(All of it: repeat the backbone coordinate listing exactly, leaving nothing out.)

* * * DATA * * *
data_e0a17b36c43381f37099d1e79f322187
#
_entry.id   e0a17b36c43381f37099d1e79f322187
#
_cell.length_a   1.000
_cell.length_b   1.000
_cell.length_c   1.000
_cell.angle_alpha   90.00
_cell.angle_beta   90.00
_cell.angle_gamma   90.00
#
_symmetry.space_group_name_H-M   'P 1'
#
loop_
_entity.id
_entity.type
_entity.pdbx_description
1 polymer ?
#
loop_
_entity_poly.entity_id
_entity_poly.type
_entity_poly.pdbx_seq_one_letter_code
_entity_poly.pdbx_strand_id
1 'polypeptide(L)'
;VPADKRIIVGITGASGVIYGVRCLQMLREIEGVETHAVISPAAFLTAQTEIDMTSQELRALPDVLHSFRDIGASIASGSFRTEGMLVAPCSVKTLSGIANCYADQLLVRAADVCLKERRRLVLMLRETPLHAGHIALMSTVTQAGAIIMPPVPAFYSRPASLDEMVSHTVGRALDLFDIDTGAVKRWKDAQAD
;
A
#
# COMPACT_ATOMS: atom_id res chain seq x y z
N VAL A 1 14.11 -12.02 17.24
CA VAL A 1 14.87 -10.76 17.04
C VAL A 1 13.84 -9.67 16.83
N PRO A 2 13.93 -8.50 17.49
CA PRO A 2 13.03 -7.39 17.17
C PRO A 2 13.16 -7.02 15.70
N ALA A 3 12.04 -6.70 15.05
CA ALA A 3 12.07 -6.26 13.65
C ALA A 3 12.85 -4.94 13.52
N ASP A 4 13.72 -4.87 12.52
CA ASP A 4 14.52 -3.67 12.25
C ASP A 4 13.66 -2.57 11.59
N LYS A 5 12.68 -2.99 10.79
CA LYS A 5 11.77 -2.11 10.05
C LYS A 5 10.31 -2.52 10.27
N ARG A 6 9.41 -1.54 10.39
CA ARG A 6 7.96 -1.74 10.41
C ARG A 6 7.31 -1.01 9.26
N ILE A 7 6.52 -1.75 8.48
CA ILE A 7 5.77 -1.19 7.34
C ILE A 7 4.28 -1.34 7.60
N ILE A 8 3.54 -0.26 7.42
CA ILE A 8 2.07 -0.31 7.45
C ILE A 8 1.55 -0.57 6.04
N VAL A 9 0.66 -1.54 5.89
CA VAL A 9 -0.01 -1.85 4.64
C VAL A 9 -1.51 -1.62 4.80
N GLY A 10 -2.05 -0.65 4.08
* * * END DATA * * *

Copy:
data_e0a17b36c43381f37099d1e79f322187
#
_entry.id   e0a17b36c43381f37099d1e79f322187
#
_cell.length_a   1.000
_cell.length_b   1.000
_cell.length_c   1.000
_cell.angle_alpha   90.00
_cell.angle_beta   90.00
_cell.angle_gamma   90.00
#
_symmetry.space_group_name_H-M   'P 1'
#
loop_
_entity.id
_entity.type
_entity.pdbx_description
1 polymer ?
#
loop_
_entity_poly.entity_id
_entity_poly.type
_entity_poly.pdbx_seq_one_letter_code
_entity_poly.pdbx_strand_id
1 'polypeptide(L)'
;VPADKRIIVGITGASGVIYGVRCLQMLREIEGVETHAVISPAAFLTAQTEIDMTSQELRALPDVLHSFRDIGASIASGSFRTEGMLVAPCSVKTLSGIANCYADQLLVRAADVCLKERRRLVLMLRETPLHAGHIALMSTVTQAGAIIMPPVPAFYSRPASLDEMVSHTVGRALDLFDIDTGAVKRWKDAQAD
;
A
#
# COMPACT_ATOMS: atom_id res chain seq x y z
N VAL A 1 14.11 -12.02 17.24
CA VAL A 1 14.87 -10.76 17.04
C VAL A 1 13.84 -9.67 16.83
N PRO A 2 13.93 -8.50 17.49
CA PRO A 2 13.03 -7.39 17.17
C PRO A 2 13.16 -7.02 15.70
N ALA A 3 12.04 -6.70 15.05
CA ALA A 3 12.07 -6.26 13.65
C ALA A 3 12.85 -4.94 13.52
N ASP A 4 13.72 -4.87 12.52
CA ASP A 4 14.52 -3.67 12.25
C ASP A 4 13.66 -2.57 11.59
N LYS A 5 12.68 -2.99 10.79
CA LYS A 5 11.77 -2.11 10.05
C LYS A 5 10.31 -2.52 10.27
N ARG A 6 9.41 -1.54 10.39
CA ARG A 6 7.96 -1.74 10.41
C ARG A 6 7.31 -1.01 9.26
N ILE A 7 6.52 -1.75 8.48
CA ILE A 7 5.77 -1.19 7.34
C ILE A 7 4.28 -1.34 7.60
N ILE A 8 3.54 -0.26 7.42
CA ILE A 8 2.07 -0.31 7.45
C ILE A 8 1.55 -0.57 6.04
N VAL A 9 0.66 -1.54 5.89
CA VAL A 9 -0.01 -1.85 4.64
C VAL A 9 -1.51 -1.62 4.80
N GLY A 10 -2.05 -0.65 4.08